Those are not simply questions and answers printed on the pages of a prayer book, but they are guidelines for how we should order our life. The Baptismal Covenant isn’t simply a religious rite; those promises and vows are the tangible words of our faith that can help keep us moving in the right direction. These words can help us to order our lives so that everything we do has God as our centerpiece.
How might we begin to do this? We have just come through Lent. Some of us gave things up. Some of us took things on. Some did a little of both. Some of us used Lent to find ways to take care of ourselves. Some of us succeeded in our observance all season, others came up short. But now that our Lenten observance is ended, maybe we could think about beginning an Easter discipline; one that reminds us we have been baptized into Christ’s death and buried with him so that we might walk in newness of life. What if we replaced our Lenten discipline with an Easter discipline of reflecting on the Baptismal vows throughout the season?
Easter, may I remind you, is not a one-and-done event. Jesus didn’t show up post-resurrection on the first day and then disappear. He appeared in the upper room twice. He walked the road to Emmaus. He bbq’d fish for breakfast. Easter is a long season. It is a time of living with and reflecting on the risen Christ. What we do here today – gather, pray, read, bless, and be nourished – we will do again next Sunday. And the Sunday after that. And the Sunday after that. Through it all, it is our baptism that binds us to Jesus and each other in a new life.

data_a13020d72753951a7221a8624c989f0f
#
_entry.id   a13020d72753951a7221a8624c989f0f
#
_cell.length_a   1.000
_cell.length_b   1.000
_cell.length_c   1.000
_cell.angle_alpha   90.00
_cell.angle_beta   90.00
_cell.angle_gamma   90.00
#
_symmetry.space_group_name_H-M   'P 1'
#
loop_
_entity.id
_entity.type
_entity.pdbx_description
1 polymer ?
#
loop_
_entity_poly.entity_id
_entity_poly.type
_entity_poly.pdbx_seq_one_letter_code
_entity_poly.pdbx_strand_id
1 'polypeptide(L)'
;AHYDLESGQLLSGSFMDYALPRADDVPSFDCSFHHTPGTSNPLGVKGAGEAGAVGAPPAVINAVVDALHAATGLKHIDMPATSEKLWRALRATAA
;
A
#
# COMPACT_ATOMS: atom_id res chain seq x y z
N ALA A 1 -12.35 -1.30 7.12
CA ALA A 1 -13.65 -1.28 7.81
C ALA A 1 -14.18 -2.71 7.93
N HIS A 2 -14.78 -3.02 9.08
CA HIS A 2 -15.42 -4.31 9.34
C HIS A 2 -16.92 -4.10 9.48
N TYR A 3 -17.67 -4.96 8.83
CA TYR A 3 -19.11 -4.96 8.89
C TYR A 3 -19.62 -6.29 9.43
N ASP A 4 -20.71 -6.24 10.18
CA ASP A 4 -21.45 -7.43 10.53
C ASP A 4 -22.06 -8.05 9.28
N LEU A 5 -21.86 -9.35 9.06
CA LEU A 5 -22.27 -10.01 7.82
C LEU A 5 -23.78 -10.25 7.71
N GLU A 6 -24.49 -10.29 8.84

That new life, though, did begin with a one-and-done event. In the life of the Church, the Resurrection itself was a one-time event. In our lives as disciples, our baptism was a one-time event. Those are both big and powerful events. Those are both events which we are gathered here today to celebrate. Those are both significant events. Significant they may be, however, it’s the life that follows which gives those events meaning. How the Church lives will give meaning to the Resurrection. How we live will give meaning to our baptism and the Church. How Carl lives will give meaning to the Church, his baptism, and those who witnessed it.
Several years ago I read a book called The Bullpen Gospels, about the life of a minor league baseball player. Towards the end of the book he relayed a story about children playing in one of those fountains that shoots water into the air and trying to catch the water. This is an impossible task because you can't catch water. But as he watched them play, he realized that the point wasn’t to catch the water but to simply play in it – to experience it.
The baptism of Carl and our participation in the baptismal covenant is much the same. We are not here to catch the water, or to put some of that baptismal water in a vial to keep forever. Instead we are being reminded to play in the waters of baptism – to experience that water throughout our lives.
We’ve come through a long Lenten season and the exhausting days of the Passion into the Day of Resurrection and season of Easter. We have participated in the baptism of Carl, bringing him into the household of God. We have renewed our own baptismal covenant, remembering our own waters of baptism. Will you see this as a one-and-done event? Will you see today as the culmination of your baptism, or will you see today as the first day of your life in Christ?
Will you play in the waters of baptism and revel in the joy of resurrection in the days to come?
Alleluia! Christ is risen!
The Lord is risen indeed! Alleluia!
Let us go from here celebrating the Resurrection, our baptism, and our new life in Christ from this time forth for evermore.